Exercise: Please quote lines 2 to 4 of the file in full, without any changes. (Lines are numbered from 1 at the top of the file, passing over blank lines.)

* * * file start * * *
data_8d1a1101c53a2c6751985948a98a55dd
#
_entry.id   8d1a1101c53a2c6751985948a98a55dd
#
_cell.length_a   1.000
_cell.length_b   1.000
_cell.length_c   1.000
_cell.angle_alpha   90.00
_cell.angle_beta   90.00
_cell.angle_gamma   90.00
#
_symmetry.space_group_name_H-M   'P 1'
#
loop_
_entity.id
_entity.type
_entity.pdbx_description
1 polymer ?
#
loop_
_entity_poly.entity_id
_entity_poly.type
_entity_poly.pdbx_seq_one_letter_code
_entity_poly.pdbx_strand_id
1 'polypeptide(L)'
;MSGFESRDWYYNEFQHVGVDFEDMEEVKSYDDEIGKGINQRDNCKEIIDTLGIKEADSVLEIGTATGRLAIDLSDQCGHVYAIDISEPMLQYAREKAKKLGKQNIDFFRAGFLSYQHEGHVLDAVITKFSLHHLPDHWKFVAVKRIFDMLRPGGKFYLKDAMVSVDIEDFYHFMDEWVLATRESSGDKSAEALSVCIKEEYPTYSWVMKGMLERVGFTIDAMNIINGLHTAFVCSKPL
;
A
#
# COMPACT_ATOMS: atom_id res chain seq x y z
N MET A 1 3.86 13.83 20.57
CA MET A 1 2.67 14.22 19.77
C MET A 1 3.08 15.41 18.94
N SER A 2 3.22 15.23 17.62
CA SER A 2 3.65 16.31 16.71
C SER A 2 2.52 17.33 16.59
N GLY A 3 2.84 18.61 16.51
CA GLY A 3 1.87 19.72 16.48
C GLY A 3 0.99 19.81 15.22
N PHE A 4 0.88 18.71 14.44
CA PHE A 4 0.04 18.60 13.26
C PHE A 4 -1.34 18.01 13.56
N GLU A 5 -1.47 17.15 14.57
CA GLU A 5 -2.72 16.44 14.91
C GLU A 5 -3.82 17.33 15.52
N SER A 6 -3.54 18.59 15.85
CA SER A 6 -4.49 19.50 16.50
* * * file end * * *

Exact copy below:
#
_entry.id   8d1a1101c53a2c6751985948a98a55dd
#